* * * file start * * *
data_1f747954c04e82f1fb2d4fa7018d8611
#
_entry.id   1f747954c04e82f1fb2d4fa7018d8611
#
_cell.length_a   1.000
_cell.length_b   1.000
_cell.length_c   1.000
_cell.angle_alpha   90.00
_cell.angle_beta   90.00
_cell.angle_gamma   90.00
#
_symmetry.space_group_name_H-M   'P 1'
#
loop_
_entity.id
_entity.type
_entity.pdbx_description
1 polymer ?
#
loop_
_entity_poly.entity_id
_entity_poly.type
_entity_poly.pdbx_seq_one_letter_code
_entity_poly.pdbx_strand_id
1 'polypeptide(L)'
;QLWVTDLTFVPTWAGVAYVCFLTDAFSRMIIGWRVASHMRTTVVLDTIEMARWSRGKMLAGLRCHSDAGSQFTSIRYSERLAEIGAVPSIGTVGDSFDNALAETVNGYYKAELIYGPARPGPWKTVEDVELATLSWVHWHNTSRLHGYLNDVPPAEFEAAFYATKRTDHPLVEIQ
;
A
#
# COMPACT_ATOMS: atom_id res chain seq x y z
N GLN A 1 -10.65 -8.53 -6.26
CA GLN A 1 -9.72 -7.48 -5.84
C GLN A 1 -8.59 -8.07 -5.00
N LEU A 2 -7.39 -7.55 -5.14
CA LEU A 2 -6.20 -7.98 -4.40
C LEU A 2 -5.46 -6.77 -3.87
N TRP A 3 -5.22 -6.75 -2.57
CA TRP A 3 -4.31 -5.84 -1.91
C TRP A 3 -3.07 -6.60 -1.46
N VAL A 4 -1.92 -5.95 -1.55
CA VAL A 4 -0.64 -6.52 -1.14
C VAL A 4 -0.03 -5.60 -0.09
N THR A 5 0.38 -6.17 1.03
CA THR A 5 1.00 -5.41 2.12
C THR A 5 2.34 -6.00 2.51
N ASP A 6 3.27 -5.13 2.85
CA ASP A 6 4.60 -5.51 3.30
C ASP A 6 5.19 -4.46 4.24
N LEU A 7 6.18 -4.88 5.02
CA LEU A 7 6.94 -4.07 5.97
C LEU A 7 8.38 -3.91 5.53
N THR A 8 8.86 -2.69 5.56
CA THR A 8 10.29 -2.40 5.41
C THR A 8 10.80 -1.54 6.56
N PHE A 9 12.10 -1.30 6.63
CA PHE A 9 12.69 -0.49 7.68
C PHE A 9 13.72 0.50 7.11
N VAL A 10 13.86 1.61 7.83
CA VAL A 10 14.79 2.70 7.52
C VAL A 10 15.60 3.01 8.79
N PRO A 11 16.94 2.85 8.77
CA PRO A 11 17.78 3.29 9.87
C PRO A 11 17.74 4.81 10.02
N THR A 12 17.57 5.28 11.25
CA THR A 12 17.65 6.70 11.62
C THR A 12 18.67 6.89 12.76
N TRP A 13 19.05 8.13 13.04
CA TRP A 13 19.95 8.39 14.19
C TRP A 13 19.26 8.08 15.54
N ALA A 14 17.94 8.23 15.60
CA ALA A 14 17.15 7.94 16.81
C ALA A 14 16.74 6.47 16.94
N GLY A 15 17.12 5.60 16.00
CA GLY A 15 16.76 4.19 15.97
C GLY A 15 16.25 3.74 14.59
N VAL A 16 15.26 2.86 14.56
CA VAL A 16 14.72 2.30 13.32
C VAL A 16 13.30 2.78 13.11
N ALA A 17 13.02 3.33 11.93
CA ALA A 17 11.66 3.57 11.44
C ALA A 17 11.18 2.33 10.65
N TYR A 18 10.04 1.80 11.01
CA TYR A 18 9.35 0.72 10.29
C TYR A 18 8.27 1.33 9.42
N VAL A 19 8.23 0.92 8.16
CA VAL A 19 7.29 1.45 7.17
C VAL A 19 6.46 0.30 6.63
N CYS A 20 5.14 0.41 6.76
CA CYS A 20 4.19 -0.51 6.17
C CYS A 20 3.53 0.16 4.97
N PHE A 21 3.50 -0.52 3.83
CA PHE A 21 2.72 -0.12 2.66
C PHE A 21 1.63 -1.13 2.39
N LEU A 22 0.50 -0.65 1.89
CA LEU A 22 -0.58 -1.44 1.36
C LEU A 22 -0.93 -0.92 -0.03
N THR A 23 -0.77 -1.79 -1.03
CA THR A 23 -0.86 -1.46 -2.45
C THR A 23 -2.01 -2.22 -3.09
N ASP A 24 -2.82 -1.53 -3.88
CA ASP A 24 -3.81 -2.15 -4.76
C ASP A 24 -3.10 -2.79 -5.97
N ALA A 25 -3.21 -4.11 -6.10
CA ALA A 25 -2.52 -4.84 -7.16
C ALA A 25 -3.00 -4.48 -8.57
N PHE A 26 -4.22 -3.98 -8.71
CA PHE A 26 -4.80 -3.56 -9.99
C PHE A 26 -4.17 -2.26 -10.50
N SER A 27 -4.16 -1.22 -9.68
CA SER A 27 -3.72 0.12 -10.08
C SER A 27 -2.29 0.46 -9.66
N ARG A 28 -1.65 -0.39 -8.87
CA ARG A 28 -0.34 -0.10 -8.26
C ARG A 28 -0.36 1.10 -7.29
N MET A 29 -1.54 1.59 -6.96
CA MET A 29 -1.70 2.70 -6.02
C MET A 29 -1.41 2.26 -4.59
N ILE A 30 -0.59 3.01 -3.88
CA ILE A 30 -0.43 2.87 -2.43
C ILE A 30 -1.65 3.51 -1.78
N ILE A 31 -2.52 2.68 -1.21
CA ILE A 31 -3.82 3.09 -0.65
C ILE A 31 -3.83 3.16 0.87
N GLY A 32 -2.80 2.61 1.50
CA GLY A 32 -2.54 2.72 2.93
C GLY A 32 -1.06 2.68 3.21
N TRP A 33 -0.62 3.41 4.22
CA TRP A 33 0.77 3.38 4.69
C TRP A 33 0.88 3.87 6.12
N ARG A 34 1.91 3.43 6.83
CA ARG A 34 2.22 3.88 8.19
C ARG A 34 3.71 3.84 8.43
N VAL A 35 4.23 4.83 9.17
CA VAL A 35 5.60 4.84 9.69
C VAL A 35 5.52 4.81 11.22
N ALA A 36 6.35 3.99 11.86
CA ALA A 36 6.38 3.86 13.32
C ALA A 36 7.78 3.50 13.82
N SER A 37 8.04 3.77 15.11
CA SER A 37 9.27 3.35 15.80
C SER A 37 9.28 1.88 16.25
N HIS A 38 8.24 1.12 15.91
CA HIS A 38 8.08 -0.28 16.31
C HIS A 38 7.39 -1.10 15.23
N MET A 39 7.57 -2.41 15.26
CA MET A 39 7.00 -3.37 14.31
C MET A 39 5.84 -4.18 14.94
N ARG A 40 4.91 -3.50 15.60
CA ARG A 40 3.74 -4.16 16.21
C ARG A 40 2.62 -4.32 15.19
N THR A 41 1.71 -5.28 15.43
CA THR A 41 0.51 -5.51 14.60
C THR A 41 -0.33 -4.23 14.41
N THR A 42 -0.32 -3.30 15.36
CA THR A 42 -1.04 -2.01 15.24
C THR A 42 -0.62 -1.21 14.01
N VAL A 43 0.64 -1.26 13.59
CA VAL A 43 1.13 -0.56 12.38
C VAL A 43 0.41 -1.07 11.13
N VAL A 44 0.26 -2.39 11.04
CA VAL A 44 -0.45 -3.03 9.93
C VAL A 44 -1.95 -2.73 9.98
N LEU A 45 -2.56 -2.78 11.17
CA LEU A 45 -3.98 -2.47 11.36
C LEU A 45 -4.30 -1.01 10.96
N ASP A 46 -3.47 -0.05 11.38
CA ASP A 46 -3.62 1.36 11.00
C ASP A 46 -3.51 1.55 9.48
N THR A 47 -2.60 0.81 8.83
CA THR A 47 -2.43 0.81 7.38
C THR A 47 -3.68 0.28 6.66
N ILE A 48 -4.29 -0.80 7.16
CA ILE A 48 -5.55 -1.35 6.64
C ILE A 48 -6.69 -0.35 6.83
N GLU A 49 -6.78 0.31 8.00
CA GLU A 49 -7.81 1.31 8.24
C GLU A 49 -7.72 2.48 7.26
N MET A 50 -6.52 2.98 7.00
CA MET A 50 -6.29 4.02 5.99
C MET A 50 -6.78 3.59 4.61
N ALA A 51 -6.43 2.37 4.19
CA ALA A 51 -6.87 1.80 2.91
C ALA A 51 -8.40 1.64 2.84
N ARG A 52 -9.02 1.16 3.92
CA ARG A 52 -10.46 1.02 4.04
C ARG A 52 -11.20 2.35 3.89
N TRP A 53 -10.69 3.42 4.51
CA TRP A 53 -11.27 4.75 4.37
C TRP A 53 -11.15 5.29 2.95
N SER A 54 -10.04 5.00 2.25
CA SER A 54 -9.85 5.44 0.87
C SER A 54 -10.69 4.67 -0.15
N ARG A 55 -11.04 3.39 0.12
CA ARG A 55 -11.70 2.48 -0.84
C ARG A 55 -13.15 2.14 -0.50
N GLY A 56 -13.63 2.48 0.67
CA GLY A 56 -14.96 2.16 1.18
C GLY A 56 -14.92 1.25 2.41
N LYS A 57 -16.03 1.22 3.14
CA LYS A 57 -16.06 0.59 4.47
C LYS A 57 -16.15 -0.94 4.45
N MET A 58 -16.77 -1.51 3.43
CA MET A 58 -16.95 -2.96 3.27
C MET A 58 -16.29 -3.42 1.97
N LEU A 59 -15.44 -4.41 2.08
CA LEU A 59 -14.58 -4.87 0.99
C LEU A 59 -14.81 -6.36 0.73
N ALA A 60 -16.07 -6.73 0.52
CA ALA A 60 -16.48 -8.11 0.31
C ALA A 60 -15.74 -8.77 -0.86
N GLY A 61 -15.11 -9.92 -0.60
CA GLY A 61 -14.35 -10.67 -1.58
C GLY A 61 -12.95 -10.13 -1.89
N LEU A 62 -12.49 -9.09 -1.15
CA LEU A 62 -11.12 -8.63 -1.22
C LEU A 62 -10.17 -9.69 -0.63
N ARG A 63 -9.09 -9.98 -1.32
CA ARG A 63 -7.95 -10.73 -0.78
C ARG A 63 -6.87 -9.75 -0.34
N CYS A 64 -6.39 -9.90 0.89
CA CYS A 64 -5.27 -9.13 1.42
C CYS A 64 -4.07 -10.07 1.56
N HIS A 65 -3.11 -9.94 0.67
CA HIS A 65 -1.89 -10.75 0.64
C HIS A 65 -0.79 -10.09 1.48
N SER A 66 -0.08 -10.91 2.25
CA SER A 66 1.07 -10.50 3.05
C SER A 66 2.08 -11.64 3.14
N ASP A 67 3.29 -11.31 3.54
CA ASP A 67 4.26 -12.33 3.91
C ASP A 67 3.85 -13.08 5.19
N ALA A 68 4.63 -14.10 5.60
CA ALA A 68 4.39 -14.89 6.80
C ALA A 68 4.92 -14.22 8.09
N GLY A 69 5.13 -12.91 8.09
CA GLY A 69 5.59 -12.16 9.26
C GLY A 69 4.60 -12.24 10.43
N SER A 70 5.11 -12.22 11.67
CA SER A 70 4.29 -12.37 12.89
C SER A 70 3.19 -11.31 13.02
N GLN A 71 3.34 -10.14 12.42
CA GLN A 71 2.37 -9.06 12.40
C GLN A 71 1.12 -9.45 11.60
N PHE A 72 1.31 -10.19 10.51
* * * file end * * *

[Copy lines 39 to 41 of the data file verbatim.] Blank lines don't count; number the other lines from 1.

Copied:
C TRP A 3 -3.07 -6.60 -1.46
N VAL A 4 -1.92 -5.95 -1.55
CA VAL A 4 -0.64 -6.52 -1.14